Accessing a lock object in a C module

David Fisher python at rose164.wuh.wustl.edu
Thu Feb 3 13:47:51 CET 2000


>>>>>>>>>>>>>>>>>> Original Message <<<<<<<<<<<<<<<<<<

On 2/3/00, 4:42:48 AM, Konrad Hinsen <hinsen at cnrs-orleans.fr> wrote 
regarding Re: Accessing a lock object in a C module:


> David Fisher <python at rose164.wuh.wustl.edu> writes:

> > The struct is at the top of threadmodule.c:
> > /* Lock objects */
> >
> > typedef struct {
> >     PyObject_HEAD
> >     PyThread_type_lock lock_lock;
> > } lockobject;

> Fine, but I don't have access to this from another C module. Of course
> I could copy the structure to my own code and hope that it will never
> change in threadmodule, but that's not my preferred solution.
> --

Ah, well, i see two options then, if you are still opposed to calling 
PyObject_CallMethod.  You could incorporate threadmodule.c into your 
program, calling it mythreadmodule.c (or something), and make calls to 
your module to create lock objects.  Threadmodule.c uses the python C 
api for threads, so nobody could (should?) change the implementation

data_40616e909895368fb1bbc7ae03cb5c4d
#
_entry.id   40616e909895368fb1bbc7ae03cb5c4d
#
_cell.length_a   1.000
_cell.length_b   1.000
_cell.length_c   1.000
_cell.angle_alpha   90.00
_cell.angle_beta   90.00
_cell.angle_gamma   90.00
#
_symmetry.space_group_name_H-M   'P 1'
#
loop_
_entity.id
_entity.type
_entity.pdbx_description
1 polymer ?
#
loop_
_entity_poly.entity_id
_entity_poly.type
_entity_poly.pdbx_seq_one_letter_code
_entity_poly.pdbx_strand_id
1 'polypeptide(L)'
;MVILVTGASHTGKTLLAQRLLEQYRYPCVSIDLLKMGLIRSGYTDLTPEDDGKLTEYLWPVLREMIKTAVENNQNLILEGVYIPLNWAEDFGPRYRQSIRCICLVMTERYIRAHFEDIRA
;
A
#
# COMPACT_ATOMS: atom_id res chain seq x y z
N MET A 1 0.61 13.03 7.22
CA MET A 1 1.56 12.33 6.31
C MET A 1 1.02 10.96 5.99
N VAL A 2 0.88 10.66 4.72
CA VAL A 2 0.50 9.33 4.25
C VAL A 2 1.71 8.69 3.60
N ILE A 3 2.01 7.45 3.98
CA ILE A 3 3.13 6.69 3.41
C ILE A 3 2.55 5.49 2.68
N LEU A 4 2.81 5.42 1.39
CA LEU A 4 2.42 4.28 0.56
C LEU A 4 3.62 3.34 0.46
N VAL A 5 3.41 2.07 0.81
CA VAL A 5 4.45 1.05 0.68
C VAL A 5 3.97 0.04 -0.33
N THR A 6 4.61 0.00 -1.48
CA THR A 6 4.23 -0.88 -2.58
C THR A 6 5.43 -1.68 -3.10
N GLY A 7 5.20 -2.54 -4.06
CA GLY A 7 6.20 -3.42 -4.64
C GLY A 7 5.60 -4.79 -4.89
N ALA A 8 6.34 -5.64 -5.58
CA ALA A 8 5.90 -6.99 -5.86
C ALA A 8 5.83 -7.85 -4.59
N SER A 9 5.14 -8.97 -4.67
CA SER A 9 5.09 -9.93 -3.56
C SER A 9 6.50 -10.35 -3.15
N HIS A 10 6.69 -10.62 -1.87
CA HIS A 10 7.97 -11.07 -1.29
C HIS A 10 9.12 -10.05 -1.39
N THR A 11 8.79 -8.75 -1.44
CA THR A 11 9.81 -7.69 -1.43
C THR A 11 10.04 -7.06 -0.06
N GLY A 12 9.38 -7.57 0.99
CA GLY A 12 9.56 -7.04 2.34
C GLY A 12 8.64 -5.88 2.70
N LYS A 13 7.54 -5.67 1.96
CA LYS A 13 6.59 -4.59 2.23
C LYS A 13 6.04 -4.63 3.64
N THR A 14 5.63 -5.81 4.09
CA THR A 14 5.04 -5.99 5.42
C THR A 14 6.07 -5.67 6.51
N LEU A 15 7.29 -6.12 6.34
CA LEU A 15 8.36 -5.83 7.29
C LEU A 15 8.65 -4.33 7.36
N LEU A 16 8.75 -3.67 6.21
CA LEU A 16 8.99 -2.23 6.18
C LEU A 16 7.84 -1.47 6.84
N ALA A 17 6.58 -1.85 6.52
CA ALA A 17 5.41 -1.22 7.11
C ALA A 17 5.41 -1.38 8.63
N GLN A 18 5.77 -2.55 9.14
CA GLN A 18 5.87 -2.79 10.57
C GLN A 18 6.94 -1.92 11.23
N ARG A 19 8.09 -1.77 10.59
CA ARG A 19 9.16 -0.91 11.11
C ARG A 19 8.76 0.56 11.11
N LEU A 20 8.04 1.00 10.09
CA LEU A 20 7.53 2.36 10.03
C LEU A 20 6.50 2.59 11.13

out from under you.  Of course, if you wanted to use Lock, Rlock from 
the threading module, you'd have to modifiy those and include them in 
your project.  This sort of thing could quickly get out of hand.

Alternately, after looking at the include files python does have, and 
consulting my years (zero) of language design experience, i figure 
python needs a threadobject.h file, for exactly your kind of 
situation.  It could have the struct for lock_oject and export the 
lock methods.  I hear python 1.6 is supposed to go into alpha in a 
month or so. You could submit a patch, and have it incorporated before 
you've forgotten why you needed it <wink>.

What-i-know-about-language-design-could-fit-in-a-box-of-matches-witho
ut-removing-the-matches-ly yr's - david








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